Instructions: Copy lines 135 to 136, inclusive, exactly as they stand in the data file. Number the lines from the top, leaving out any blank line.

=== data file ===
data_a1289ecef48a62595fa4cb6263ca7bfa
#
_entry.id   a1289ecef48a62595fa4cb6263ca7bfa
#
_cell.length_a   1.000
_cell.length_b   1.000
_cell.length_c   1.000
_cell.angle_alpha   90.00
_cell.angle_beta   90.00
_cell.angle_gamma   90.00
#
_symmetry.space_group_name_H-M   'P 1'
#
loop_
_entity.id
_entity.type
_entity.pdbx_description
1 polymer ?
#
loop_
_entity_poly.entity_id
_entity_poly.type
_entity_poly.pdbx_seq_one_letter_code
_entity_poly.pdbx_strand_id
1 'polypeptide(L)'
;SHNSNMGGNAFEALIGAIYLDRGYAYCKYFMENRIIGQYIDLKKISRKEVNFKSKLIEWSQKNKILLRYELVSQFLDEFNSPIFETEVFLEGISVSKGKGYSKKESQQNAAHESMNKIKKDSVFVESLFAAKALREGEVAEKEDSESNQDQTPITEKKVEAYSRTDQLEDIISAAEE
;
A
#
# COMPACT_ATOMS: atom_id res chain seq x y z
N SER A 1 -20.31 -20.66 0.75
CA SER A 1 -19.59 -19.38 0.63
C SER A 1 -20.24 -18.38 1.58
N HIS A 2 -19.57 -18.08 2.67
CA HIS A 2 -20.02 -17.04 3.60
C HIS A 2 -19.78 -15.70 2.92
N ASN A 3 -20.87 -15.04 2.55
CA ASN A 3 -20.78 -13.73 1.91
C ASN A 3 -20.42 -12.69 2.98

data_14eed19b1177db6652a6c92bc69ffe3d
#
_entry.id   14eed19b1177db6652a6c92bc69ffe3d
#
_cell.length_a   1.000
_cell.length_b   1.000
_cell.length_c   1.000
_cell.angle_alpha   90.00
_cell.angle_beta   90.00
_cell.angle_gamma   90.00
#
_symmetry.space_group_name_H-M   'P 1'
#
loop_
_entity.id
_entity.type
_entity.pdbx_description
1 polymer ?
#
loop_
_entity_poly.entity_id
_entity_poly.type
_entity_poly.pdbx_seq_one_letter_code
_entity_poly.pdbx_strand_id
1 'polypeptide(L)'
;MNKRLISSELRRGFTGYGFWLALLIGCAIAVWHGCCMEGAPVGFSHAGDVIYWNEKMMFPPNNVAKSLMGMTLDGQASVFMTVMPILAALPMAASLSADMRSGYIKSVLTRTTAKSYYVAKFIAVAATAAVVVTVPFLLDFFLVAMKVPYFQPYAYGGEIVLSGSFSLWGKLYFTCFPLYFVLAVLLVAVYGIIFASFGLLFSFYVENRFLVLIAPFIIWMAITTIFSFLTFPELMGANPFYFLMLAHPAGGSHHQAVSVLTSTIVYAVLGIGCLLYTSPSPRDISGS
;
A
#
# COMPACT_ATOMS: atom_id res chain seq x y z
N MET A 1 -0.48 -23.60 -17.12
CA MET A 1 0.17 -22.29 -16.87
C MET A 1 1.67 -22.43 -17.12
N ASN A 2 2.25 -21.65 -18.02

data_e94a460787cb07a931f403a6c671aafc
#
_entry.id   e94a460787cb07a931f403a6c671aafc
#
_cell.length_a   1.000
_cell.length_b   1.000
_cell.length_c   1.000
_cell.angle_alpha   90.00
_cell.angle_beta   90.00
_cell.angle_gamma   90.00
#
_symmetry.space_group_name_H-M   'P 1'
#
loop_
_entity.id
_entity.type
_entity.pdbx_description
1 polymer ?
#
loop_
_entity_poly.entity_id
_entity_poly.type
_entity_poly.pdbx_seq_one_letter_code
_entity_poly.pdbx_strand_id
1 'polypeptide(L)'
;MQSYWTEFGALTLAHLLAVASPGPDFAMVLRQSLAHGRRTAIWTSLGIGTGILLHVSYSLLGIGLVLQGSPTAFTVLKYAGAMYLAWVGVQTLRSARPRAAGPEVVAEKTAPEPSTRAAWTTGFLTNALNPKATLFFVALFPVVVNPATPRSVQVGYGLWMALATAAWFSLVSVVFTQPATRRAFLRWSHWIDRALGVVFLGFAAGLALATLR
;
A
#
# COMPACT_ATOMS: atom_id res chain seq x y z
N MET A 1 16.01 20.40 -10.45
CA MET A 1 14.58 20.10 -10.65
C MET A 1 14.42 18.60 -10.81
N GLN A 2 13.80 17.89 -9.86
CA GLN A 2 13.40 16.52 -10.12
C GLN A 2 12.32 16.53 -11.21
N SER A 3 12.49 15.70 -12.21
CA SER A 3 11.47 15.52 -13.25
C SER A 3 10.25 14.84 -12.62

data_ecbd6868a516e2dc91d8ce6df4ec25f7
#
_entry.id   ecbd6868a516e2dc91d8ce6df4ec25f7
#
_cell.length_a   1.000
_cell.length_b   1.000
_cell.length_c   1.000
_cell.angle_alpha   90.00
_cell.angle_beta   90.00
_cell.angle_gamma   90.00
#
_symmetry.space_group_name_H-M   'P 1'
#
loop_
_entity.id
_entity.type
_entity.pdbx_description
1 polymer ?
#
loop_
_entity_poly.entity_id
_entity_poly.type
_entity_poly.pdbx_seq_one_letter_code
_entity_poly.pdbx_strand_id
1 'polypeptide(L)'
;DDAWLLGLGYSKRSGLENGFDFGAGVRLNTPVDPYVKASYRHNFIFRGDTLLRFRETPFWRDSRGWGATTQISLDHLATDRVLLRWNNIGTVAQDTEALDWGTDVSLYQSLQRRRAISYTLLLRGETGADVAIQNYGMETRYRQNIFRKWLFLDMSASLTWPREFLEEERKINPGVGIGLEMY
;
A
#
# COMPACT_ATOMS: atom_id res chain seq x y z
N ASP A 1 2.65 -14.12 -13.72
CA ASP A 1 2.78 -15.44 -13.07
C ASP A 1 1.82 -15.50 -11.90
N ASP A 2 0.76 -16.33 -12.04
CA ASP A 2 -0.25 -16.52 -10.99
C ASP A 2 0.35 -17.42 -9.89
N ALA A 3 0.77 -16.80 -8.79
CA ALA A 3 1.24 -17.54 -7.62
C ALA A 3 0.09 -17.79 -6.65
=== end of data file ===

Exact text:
_entity_poly.pdbx_seq_one_letter_code
_entity_poly.pdbx_strand_id